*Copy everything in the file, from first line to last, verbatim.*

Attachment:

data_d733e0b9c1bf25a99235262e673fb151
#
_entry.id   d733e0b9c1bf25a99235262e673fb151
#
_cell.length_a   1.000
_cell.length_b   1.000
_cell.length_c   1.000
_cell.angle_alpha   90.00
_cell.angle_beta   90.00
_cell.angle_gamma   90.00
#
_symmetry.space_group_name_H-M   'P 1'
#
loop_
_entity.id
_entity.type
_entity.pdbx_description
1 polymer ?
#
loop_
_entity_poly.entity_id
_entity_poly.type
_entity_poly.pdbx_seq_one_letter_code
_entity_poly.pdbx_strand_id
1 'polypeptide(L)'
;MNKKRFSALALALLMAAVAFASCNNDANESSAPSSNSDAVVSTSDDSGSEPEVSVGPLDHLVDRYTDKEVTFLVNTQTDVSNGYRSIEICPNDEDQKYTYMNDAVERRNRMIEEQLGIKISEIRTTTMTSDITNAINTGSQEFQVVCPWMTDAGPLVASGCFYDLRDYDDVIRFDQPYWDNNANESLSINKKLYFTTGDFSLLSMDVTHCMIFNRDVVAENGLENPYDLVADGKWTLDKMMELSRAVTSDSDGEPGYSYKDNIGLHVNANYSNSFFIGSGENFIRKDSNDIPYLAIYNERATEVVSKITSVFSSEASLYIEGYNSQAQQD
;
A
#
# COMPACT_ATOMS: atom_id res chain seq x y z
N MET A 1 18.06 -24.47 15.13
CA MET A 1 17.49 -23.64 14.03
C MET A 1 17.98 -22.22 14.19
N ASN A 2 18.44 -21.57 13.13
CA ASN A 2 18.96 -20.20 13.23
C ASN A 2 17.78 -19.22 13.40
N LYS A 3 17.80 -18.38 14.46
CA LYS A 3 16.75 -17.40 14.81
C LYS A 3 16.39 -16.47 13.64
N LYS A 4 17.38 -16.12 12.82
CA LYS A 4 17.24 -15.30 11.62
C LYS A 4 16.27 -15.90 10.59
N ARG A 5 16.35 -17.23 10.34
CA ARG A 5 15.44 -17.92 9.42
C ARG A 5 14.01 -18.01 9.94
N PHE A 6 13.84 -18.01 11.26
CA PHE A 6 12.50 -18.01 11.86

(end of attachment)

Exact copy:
data_d733e0b9c1bf25a99235262e673fb151
#
_entry.id   d733e0b9c1bf25a99235262e673fb151
#
_cell.length_a   1.000
_cell.length_b   1.000
_cell.length_c   1.000
_cell.angle_alpha   90.00
_cell.angle_beta   90.00
_cell.angle_gamma   90.00
#
_symmetry.space_group_name_H-M   'P 1'
#
loop_
_entity.id
_entity.type
_entity.pdbx_description
1 polymer ?
#
loop_
_entity_poly.entity_id
_entity_poly.type
_entity_poly.pdbx_seq_one_letter_code
_entity_poly.pdbx_strand_id
1 'polypeptide(L)'
;MNKKRFSALALALLMAAVAFASCNNDANESSAPSSNSDAVVSTSDDSGSEPEVSVGPLDHLVDRYTDKEVTFLVNTQTDVSNGYRSIEICPNDEDQKYTYMNDAVERRNRMIEEQLGIKISEIRTTTMTSDITNAINTGSQEFQVVCPWMTDAGPLVASGCFYDLRDYDDVIRFDQPYWDNNANESLSINKKLYFTTGDFSLLSMDVTHCMIFNRDVVAENGLENPYDLVADGKWTLDKMMELSRAVTSDSDGEPGYSYKDNIGLHVNANYSNSFFIGSGENFIRKDSNDIPYLAIYNERATEVVSKITSVFSSEASLYIEGYNSQAQQD
;
A
#
# COMPACT_ATOMS: atom_id res chain seq x y z
N MET A 1 18.06 -24.47 15.13
CA MET A 1 17.49 -23.64 14.03
C MET A 1 17.98 -22.22 14.19
N ASN A 2 18.44 -21.57 13.13
CA ASN A 2 18.96 -20.20 13.23
C ASN A 2 17.78 -19.22 13.40
N LYS A 3 17.80 -18.38 14.46
CA LYS A 3 16.75 -17.40 14.81
C LYS A 3 16.39 -16.47 13.64
N LYS A 4 17.38 -16.12 12.82
CA LYS A 4 17.24 -15.30 11.62
C LYS A 4 16.27 -15.90 10.59
N ARG A 5 16.35 -17.23 10.34
CA ARG A 5 15.44 -17.92 9.42
C ARG A 5 14.01 -18.01 9.94
N PHE A 6 13.84 -18.01 11.26
CA PHE A 6 12.50 -18.01 11.86